The survey generally shows a good knowledge of the disease, but also disorientation regarding the treatment path and the persistence of false myths. For example, to the question “who treats lupus?”, 87% of participants respond that it is mainly treated by a rheumatologist, while the nephrologist was selected in only 36% of cases. Again: 31% think that among the consequences of the evolution of lupus is that of not being able to have children and 13% fear being able to transmit their disease. “It is necessary to increase awareness of the pathology not only in the general population but also in general practitioners and paediatricians, who often represent the first figures with whom the patient interacts – he comments Rosa Pelisseropresident of the LES Italiano OdV Group.

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A multidisciplinary and personalized approach

Like all complex diseases, lupus and lupus nephritis also require a multidisciplinary and personalized approach, both in the diagnosis and follow-up phases, involving multiple professionals: general practitioners, paediatricians, rheumatologists, cardiologists, nephrologists, infectious disease specialists, psychologists, nurses and hematologists, as underlined by the SIR president. With this objective in mind, the Panel project was born, in which 22 experts including clinicians (doctors, scientific societies, sector specialists), patients (patient associations, caregivers, nurses, journalists) and institutions (hospital pharmacists, directors of local health authorities) participated. and hospital facilities). “We have created a multidimensional Consensus, with the ambitious objective, for the first time, of putting the different actors who intercept the patient affected by lupus nephritis in the various stages of his journey on the same level of reasoning: clinicians, patient associations , caregivers, nurses, sector journalists, hospital pharmacists, directors of local health authorities and hospital facilities – he explains Stefano Remiddi of Nume Plus – In this way, the entire panel of experts explored the different dimensions, discussing and agreeing both the current limitations of the care models and the improvement proposals for the construction of an even more effective future care model”.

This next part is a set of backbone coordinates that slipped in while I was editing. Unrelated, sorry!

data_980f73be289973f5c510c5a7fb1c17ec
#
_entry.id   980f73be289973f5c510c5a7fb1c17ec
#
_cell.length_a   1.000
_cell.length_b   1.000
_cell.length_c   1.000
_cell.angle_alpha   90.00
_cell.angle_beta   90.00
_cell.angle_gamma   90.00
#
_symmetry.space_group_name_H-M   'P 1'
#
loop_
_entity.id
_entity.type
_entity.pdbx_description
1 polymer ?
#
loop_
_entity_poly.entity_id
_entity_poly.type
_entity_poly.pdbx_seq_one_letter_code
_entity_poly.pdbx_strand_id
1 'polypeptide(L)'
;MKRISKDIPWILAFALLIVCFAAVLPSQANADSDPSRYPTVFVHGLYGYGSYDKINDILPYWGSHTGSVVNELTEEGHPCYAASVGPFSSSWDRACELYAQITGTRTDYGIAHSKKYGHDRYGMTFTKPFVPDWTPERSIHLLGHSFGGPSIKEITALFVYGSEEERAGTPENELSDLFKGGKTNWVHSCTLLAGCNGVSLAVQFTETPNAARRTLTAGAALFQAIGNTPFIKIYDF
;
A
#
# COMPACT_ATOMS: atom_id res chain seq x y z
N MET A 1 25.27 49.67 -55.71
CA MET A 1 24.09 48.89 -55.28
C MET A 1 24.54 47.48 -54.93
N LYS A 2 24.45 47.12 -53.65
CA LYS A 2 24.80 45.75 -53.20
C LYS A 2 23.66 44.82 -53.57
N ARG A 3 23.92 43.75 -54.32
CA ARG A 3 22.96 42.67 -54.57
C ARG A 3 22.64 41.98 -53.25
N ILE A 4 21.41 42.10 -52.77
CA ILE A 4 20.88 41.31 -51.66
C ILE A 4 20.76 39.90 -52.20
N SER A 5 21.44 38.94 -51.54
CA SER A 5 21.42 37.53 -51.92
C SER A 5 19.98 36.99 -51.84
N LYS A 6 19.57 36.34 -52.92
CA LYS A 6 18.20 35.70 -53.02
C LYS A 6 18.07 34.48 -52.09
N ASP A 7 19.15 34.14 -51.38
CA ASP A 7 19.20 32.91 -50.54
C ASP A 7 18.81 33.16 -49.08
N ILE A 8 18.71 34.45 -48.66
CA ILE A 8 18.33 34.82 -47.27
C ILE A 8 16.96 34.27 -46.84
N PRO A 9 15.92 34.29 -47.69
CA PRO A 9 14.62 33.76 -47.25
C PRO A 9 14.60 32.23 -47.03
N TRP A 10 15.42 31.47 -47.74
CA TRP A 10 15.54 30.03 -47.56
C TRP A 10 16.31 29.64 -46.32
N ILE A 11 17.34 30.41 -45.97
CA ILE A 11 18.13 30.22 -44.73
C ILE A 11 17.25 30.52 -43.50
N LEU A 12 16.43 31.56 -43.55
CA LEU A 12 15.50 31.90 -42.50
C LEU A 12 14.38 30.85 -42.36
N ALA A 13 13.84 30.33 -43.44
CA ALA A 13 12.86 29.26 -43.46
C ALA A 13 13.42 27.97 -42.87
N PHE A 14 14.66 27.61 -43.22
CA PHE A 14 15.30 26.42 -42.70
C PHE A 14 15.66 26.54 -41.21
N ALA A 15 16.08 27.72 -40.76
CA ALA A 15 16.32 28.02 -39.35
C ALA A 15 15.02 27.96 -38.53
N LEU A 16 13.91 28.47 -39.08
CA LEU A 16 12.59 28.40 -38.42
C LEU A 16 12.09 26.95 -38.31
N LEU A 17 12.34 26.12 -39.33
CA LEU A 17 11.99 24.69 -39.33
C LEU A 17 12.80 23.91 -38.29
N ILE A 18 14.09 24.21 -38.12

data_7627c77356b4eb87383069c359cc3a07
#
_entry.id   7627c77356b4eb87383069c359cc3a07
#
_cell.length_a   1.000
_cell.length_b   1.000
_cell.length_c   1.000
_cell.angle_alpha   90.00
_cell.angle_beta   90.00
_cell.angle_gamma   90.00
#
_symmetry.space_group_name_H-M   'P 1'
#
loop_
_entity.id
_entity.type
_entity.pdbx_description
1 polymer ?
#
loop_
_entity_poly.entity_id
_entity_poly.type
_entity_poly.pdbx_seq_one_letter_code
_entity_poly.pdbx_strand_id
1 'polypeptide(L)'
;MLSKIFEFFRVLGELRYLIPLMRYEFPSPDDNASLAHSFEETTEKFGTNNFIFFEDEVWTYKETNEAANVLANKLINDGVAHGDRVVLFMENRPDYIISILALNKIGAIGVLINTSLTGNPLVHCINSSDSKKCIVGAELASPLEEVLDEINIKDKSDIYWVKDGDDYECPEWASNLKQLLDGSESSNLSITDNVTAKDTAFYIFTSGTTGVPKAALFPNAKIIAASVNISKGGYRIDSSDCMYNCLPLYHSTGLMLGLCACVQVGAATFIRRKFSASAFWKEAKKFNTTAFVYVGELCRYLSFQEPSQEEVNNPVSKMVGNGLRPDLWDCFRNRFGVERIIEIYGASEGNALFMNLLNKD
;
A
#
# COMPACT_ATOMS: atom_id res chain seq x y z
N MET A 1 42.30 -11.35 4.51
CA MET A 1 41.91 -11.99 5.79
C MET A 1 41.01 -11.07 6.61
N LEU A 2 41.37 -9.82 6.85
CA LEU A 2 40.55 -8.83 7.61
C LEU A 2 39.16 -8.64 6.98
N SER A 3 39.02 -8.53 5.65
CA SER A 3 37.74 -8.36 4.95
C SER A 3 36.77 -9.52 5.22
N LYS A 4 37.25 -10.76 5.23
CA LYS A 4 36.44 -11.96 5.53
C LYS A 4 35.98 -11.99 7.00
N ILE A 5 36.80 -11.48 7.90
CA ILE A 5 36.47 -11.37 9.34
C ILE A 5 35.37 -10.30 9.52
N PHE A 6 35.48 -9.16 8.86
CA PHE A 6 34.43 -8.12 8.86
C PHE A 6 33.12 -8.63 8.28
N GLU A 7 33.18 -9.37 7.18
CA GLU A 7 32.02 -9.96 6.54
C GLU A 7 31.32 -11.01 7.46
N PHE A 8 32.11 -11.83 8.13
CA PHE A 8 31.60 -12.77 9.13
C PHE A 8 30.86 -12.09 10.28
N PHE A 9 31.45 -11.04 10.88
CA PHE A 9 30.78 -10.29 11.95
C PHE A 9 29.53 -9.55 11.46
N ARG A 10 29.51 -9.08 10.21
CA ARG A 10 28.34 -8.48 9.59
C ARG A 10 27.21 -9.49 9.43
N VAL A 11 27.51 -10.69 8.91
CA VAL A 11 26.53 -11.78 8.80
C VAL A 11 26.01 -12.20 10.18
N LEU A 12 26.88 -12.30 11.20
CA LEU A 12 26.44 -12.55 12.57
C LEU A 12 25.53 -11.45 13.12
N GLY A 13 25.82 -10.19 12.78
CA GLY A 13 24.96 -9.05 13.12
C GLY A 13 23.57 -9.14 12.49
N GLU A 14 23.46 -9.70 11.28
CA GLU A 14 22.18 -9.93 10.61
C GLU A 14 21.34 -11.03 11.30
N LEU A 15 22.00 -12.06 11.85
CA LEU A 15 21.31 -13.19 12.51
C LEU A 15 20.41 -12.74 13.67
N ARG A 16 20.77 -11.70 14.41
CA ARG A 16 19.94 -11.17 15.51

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Focus on information

From the work carried out by the ‘task force’ also emerges the need to promote information campaigns to increase knowledge of both risk factors and new therapeutic possibilities: “Scientific Societies and Patient Associations must involve institutions and other healthcare professionals in information campaigns – concludes Pelissero – Correct information from the doctor on motherhood with Lupus and psychological and psycho-educational interventions are also fundamental for the correct management of the pathology, possibly also with self-help groups for caregivers too”.